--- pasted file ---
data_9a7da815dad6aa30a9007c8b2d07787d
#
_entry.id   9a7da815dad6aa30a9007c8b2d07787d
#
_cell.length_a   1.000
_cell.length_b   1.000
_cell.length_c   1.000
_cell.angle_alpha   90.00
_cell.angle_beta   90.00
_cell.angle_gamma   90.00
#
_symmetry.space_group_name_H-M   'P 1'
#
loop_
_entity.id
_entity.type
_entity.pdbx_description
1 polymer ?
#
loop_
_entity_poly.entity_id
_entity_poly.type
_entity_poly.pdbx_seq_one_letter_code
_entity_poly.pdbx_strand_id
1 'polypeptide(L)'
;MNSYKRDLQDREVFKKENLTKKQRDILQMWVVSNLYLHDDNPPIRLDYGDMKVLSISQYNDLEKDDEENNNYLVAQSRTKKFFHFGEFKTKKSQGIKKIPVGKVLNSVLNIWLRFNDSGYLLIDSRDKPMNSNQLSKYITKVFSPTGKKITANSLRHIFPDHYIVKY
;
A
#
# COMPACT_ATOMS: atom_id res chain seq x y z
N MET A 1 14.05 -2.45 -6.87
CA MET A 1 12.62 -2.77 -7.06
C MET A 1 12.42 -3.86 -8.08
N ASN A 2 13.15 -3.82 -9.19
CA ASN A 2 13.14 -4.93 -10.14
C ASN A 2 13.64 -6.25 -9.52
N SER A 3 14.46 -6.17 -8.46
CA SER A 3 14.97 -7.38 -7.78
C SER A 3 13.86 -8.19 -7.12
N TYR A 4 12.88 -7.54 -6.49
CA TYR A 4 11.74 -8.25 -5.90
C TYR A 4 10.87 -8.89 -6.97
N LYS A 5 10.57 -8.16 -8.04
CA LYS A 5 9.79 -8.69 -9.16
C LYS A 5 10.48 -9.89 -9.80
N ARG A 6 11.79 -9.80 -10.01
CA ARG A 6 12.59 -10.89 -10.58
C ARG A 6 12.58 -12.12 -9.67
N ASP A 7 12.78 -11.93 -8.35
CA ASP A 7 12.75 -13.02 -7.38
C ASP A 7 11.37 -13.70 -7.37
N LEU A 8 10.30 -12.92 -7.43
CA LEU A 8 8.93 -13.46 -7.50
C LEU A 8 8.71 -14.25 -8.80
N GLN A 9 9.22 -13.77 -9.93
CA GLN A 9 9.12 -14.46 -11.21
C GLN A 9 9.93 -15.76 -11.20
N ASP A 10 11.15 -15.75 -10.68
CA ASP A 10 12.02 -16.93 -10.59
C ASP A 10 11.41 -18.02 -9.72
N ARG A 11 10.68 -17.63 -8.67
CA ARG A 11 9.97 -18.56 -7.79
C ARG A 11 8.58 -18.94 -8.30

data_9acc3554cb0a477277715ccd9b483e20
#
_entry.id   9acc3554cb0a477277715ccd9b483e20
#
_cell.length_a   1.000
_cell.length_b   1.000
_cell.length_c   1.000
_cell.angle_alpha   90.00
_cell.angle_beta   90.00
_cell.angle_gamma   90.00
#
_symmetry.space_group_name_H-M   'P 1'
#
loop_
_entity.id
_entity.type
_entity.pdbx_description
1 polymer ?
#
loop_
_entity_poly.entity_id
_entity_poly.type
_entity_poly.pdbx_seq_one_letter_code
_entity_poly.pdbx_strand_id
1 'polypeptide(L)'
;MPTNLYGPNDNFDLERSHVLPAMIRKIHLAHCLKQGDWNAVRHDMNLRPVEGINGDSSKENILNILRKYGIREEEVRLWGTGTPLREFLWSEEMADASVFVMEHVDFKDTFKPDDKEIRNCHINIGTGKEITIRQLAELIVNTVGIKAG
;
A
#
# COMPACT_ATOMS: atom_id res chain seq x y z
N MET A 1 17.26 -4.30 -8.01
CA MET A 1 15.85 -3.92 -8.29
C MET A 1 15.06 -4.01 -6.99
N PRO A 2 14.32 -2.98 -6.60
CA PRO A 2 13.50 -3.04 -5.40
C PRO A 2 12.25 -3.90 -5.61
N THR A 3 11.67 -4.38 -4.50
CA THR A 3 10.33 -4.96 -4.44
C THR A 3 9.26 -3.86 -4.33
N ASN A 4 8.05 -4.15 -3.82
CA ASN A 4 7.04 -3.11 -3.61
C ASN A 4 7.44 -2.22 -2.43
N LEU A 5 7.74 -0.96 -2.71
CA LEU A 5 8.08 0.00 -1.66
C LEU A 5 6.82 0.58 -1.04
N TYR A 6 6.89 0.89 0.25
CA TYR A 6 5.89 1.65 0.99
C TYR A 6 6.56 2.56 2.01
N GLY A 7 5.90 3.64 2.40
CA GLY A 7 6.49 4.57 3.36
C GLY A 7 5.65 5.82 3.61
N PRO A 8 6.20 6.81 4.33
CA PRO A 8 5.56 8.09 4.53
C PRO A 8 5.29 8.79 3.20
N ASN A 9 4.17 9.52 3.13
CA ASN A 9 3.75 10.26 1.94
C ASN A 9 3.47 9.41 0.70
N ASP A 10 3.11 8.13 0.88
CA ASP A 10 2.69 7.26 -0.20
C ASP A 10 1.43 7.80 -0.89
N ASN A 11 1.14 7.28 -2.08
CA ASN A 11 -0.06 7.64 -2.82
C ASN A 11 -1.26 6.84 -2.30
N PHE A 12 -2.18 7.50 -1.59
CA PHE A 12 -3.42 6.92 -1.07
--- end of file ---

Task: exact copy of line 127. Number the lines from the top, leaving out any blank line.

N PHE A 12 -2.18 7.50 -1.59